cross-modal From two or more different sensory modalities. Used here to refer to (i) combinations of stimuli from different sensory modalities (e.g., a combination of light and sound) that normally evoke different subjective experiences, (ii) the spatial register among the different receptive fields of a multisensory neuron, and (iii) the spatial register among different sensory maps.

modality specific From a single sensory modality (i.e., unimodal). Used here in two forms: (i) to categorize a neuron based on the stimuli to whichit can respond (e.g., a neuron responsive only to light would be a modality-specific neuron) and (ii) to categorize a particular neuronal response regardless of the type of neuron from which it is evoked (e.g., a response to light, even in a multisensory neuron, is a modality-specific response).

multisensory Refers to neurons that are capable of responding to stimuli from more than a single sensory modality and to the neural processes associated with these responses (e.g., multisensory integration).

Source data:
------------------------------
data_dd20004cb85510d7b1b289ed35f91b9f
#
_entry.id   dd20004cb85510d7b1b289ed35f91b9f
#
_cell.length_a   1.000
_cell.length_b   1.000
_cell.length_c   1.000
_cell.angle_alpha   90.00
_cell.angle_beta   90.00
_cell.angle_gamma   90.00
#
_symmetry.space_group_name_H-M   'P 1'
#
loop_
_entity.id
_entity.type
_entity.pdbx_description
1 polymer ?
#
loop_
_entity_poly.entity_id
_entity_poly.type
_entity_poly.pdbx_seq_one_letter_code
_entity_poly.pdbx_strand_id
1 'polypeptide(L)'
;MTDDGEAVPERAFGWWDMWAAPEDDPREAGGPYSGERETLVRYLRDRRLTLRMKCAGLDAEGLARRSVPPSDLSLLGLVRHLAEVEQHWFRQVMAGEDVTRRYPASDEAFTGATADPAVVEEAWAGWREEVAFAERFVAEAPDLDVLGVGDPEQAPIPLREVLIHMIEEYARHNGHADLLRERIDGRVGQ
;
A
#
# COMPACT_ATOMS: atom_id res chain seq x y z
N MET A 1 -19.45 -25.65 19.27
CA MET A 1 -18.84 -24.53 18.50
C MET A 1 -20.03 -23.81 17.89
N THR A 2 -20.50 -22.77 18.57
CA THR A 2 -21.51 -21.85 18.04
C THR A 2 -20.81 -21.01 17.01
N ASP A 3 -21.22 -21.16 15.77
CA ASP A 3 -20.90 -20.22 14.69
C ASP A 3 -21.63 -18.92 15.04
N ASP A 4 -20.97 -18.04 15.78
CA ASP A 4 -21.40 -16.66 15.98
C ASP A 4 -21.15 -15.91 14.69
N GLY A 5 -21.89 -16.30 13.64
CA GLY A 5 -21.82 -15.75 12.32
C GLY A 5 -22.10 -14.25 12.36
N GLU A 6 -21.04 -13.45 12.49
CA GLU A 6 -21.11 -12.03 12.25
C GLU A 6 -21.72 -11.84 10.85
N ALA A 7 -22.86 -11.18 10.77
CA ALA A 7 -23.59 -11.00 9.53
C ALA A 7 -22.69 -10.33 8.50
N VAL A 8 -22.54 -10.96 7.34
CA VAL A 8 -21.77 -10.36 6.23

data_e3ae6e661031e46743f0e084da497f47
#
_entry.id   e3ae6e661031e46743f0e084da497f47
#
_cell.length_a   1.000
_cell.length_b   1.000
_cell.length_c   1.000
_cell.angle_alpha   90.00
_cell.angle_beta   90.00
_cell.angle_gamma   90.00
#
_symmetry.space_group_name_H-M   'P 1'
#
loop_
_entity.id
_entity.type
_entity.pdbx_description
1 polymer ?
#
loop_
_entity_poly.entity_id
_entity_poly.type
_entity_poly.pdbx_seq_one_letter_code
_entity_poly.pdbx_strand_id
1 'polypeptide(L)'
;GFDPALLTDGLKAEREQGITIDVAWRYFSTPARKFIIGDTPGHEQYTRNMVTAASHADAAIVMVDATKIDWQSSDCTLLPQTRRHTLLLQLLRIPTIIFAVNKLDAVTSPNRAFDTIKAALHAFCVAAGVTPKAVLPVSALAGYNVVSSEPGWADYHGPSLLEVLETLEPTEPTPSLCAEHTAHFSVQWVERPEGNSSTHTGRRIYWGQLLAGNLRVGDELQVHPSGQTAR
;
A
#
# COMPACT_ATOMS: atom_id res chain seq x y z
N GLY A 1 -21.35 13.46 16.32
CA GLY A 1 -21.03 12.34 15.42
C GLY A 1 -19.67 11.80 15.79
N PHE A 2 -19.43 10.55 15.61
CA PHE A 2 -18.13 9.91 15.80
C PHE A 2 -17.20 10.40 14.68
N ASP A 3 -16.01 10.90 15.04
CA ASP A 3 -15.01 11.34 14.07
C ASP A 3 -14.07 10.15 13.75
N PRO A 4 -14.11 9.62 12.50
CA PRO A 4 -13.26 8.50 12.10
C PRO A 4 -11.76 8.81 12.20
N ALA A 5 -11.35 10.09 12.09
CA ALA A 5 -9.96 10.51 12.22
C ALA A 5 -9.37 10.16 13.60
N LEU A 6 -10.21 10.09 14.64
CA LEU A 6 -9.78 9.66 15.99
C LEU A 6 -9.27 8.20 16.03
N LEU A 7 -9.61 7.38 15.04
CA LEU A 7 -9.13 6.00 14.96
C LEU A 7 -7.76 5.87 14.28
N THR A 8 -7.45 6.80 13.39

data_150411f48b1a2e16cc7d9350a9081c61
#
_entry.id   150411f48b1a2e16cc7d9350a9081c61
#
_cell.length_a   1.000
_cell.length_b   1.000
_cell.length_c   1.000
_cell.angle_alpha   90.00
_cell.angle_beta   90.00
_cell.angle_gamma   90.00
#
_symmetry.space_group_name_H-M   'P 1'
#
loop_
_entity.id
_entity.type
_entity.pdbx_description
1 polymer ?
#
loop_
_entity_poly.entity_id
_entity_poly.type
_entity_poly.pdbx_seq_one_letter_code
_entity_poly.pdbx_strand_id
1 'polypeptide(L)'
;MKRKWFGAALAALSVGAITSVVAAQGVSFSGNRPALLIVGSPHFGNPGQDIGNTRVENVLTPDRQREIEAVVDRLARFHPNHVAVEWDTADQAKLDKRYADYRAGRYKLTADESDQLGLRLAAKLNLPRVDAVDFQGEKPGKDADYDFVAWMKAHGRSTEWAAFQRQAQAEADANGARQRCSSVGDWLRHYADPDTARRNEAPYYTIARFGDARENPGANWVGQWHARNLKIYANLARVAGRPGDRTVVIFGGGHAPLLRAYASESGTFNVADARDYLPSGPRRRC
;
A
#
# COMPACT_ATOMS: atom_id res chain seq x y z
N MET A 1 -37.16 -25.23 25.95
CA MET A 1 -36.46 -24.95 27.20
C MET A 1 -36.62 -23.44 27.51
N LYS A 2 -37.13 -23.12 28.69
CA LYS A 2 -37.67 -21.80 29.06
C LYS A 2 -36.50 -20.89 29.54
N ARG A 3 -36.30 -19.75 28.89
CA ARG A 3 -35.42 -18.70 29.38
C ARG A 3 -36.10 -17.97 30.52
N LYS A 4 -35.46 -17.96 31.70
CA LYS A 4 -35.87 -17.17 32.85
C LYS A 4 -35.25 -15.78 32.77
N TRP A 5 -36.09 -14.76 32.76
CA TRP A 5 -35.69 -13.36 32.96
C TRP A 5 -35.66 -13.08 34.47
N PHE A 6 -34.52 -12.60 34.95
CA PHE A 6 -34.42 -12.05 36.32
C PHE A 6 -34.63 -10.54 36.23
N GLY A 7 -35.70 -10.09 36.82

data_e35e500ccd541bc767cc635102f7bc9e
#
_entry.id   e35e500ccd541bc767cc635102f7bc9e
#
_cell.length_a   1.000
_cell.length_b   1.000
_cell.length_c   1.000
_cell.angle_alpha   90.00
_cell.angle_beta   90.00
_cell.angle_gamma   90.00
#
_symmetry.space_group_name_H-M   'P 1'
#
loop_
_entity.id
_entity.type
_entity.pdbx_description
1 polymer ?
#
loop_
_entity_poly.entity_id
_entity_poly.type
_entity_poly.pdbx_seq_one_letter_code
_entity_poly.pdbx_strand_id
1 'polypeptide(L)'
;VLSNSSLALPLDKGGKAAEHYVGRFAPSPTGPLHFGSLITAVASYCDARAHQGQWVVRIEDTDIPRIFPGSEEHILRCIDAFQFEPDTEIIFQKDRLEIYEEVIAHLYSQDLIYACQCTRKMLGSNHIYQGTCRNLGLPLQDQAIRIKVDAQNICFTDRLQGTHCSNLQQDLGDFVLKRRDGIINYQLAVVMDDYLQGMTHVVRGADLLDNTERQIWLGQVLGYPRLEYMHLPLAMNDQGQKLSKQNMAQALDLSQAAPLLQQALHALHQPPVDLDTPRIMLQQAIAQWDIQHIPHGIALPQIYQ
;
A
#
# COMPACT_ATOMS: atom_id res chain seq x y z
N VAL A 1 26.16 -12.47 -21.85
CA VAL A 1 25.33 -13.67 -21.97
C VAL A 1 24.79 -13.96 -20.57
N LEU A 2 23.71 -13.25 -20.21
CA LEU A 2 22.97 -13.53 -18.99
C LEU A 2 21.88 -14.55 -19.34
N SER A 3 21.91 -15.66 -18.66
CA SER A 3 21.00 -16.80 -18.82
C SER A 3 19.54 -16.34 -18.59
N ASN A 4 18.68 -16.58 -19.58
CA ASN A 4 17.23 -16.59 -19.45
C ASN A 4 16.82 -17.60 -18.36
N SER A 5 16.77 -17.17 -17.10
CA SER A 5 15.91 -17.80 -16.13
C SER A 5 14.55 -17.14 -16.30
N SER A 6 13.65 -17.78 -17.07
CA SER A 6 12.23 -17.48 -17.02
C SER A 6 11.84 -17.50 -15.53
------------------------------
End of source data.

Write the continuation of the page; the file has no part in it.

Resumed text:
multisensory integration A statistically significant difference between the number of impulses evoked from a neuron by a combination of cross-modal stimuli compared to the responses to the most effective of these stimuli individually.

qualia (singular quale) Bits of experience; used here to refer to the particular subjective impressions that are associated with a given sensory modality (e.g., hue, pitch, tickle, and itch).

receptive field The area in space (or on the body) in which a stimulus can evoke a response from a particular neuron.

topographic Used here to define a systematic arrangement of the components of a sensory or motor representation in the brain (e.g., the arrangement of the visual receptive fields into a map of visual space).

Multisensory integration refers to the brain's ability to synthesize the information that it derives from two or more senses. There are a number of other terms in use, such as cross-modal integration and intersensory integration, but all refer to the same phenomenon. The longstanding interest in the underlying neural mechanisms by which multisensory integration is accomplished is due, in large part, to its remarkably robust perceptual and behavioral products, products which cannot be understood by dealing with the senses as independent of one another. The present discussion will use the individual multisensory neuron in the midbrain as a model, and will focus on how its responses are altered in predictable ways by converging inputs from the visual, auditory and somatosen-sory modalities.

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